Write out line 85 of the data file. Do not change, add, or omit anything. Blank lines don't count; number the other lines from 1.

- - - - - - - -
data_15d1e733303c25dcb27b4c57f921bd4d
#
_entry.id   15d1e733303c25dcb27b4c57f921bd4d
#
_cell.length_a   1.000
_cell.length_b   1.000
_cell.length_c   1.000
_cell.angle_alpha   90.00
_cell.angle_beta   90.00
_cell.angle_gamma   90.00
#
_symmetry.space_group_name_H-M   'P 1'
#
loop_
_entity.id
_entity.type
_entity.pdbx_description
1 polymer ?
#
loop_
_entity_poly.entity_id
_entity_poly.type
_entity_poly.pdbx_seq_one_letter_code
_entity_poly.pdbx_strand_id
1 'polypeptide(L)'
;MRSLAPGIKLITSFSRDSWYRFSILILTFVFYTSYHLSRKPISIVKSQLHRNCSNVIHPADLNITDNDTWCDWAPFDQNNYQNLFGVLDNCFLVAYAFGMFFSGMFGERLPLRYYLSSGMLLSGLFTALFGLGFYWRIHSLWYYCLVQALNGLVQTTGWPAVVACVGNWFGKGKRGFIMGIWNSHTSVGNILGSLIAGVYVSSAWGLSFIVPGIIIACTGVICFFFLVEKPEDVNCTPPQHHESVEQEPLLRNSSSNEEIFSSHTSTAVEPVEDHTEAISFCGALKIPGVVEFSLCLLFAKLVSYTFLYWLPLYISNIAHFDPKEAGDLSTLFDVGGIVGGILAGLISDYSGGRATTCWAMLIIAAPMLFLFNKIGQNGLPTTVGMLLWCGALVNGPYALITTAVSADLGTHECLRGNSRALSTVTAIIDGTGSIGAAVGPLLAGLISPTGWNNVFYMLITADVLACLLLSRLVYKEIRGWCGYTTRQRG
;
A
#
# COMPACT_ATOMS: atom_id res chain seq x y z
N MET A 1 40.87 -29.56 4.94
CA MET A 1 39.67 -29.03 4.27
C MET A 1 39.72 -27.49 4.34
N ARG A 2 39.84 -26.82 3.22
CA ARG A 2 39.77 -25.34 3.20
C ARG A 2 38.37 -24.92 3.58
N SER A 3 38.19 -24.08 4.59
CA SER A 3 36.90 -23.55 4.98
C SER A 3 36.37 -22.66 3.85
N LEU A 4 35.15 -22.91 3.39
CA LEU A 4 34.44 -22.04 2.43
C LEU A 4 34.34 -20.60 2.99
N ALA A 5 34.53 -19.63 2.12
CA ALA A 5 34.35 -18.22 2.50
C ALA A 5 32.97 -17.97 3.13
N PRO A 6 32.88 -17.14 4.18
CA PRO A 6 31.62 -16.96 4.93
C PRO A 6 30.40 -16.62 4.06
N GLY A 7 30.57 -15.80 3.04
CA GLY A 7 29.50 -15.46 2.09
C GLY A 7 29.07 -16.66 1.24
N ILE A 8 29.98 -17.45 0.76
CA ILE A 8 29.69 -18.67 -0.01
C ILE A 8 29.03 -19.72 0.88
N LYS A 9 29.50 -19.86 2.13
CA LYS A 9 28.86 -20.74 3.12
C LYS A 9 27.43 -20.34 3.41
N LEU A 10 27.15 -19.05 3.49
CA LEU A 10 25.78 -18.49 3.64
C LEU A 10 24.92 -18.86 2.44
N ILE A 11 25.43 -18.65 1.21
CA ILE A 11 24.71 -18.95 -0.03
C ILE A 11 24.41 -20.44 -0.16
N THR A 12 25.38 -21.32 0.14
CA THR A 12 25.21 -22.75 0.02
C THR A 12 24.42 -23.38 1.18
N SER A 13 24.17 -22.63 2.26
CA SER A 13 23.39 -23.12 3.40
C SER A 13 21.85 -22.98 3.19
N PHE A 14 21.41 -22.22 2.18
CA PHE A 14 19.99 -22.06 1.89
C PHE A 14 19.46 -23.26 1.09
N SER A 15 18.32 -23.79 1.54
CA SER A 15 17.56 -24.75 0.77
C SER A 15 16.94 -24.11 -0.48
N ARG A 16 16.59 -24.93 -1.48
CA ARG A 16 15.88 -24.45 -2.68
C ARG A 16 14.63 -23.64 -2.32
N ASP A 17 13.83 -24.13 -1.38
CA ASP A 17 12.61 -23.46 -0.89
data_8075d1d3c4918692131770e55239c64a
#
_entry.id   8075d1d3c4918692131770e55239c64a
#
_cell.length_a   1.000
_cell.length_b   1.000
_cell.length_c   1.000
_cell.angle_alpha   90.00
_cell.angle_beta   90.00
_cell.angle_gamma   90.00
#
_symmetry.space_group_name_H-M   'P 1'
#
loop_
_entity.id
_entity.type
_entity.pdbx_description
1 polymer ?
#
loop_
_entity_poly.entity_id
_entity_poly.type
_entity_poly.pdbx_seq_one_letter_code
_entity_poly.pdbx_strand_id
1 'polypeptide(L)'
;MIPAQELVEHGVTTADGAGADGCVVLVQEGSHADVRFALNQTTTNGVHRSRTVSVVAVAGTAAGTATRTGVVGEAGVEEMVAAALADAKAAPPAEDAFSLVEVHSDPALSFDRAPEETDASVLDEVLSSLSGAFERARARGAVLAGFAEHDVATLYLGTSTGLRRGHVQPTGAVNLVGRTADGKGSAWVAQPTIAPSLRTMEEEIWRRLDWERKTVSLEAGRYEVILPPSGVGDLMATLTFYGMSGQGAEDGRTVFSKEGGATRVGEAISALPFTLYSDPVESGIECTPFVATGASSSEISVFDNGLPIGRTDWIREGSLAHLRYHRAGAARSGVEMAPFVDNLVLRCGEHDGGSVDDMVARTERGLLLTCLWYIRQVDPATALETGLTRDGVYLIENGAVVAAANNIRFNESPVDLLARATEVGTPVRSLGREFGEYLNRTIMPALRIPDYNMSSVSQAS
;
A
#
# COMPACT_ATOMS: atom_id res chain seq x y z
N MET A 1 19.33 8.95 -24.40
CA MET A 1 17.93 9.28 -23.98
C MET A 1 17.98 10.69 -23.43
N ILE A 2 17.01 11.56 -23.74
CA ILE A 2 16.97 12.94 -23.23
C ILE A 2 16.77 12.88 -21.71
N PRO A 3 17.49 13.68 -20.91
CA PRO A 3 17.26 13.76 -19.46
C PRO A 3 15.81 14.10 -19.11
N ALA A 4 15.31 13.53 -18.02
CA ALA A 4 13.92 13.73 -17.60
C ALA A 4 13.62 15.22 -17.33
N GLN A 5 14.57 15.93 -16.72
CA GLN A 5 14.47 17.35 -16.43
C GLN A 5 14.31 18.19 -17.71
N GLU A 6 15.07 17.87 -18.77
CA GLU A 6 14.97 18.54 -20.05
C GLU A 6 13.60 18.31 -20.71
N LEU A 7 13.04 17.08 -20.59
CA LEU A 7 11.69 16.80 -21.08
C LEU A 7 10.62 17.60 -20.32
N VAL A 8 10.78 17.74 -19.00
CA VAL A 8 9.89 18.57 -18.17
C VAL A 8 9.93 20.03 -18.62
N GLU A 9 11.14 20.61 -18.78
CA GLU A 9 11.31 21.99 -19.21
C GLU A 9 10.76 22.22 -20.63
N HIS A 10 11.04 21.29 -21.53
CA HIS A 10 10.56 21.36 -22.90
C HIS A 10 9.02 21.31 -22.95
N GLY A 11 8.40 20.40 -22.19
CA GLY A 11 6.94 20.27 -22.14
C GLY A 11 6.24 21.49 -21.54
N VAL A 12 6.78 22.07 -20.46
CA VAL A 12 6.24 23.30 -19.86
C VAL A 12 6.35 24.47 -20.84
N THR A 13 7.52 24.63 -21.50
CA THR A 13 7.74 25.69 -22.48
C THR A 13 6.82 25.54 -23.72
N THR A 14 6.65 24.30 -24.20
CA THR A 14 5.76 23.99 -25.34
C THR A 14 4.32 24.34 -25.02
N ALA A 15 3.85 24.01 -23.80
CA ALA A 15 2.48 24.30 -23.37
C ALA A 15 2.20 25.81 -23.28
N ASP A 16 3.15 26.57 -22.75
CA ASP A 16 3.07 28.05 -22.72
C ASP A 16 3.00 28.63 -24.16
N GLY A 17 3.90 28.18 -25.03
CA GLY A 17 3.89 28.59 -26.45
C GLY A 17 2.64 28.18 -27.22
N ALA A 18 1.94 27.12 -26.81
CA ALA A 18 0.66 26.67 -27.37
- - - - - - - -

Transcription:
_cell.length_a   1.000